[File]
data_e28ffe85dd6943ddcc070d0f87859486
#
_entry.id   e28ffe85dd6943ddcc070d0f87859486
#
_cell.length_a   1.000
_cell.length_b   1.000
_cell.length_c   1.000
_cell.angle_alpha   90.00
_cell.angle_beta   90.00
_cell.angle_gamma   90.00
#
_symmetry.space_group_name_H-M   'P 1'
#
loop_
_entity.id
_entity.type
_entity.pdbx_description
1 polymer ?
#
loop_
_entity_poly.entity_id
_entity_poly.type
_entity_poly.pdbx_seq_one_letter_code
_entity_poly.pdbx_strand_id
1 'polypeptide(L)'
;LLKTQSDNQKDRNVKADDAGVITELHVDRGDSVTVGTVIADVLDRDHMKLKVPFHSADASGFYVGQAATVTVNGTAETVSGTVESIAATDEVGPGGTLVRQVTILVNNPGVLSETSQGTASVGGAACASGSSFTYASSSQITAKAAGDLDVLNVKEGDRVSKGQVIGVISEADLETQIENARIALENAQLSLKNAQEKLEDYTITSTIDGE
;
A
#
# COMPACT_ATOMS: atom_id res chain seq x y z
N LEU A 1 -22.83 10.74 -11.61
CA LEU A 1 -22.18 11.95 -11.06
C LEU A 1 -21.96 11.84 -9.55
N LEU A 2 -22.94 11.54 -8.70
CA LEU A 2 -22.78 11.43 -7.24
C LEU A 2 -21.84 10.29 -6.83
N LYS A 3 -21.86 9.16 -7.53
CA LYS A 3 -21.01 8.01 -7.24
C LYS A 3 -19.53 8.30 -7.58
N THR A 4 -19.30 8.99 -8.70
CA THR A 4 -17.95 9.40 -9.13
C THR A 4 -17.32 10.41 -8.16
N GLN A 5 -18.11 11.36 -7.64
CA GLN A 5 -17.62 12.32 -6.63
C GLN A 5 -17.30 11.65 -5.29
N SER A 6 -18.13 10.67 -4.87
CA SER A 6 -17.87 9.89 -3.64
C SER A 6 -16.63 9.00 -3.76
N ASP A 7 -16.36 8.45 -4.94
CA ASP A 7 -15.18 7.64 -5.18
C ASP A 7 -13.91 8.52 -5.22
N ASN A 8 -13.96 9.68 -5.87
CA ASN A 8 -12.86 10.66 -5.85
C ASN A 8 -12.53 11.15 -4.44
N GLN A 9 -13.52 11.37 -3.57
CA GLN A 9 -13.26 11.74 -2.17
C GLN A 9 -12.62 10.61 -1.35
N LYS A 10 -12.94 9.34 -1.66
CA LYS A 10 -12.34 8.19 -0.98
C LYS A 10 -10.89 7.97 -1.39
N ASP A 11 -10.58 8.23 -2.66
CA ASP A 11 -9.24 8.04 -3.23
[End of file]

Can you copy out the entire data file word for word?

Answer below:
data_e28ffe85dd6943ddcc070d0f87859486
#
_entry.id   e28ffe85dd6943ddcc070d0f87859486
#
_cell.length_a   1.000
_cell.length_b   1.000
_cell.length_c   1.000
_cell.angle_alpha   90.00
_cell.angle_beta   90.00
_cell.angle_gamma   90.00
#
_symmetry.space_group_name_H-M   'P 1'
#
loop_
_entity.id
_entity.type
_entity.pdbx_description
1 polymer ?
#
loop_
_entity_poly.entity_id
_entity_poly.type
_entity_poly.pdbx_seq_one_letter_code
_entity_poly.pdbx_strand_id
1 'polypeptide(L)'
;LLKTQSDNQKDRNVKADDAGVITELHVDRGDSVTVGTVIADVLDRDHMKLKVPFHSADASGFYVGQAATVTVNGTAETVSGTVESIAATDEVGPGGTLVRQVTILVNNPGVLSETSQGTASVGGAACASGSSFTYASSSQITAKAAGDLDVLNVKEGDRVSKGQVIGVISEADLETQIENARIALENAQLSLKNAQEKLEDYTITSTIDGE
;
A
#
# COMPACT_ATOMS: atom_id res chain seq x y z
N LEU A 1 -22.83 10.74 -11.61
CA LEU A 1 -22.18 11.95 -11.06
C LEU A 1 -21.96 11.84 -9.55
N LEU A 2 -22.94 11.54 -8.70
CA LEU A 2 -22.78 11.43 -7.24
C LEU A 2 -21.84 10.29 -6.83
N LYS A 3 -21.86 9.16 -7.53
CA LYS A 3 -21.01 8.01 -7.24
C LYS A 3 -19.53 8.30 -7.58
N THR A 4 -19.30 8.99 -8.70
CA THR A 4 -17.95 9.40 -9.13
C THR A 4 -17.32 10.41 -8.16
N GLN A 5 -18.11 11.36 -7.64
CA GLN A 5 -17.62 12.32 -6.63
C GLN A 5 -17.30 11.65 -5.29
N SER A 6 -18.13 10.67 -4.87
CA SER A 6 -17.87 9.89 -3.64
C SER A 6 -16.63 9.00 -3.76
N ASP A 7 -16.36 8.45 -4.94
CA ASP A 7 -15.18 7.64 -5.18
C ASP A 7 -13.91 8.52 -5.22
N ASN A 8 -13.96 9.68 -5.87
CA ASN A 8 -12.86 10.66 -5.85
C ASN A 8 -12.53 11.15 -4.44
N GLN A 9 -13.52 11.37 -3.57
CA GLN A 9 -13.26 11.74 -2.17
C GLN A 9 -12.62 10.61 -1.35
N LYS A 10 -12.94 9.34 -1.66
CA LYS A 10 -12.34 8.19 -0.98
C LYS A 10 -10.89 7.97 -1.39
N ASP A 11 -10.58 8.23 -2.66
CA ASP A 11 -9.24 8.04 -3.23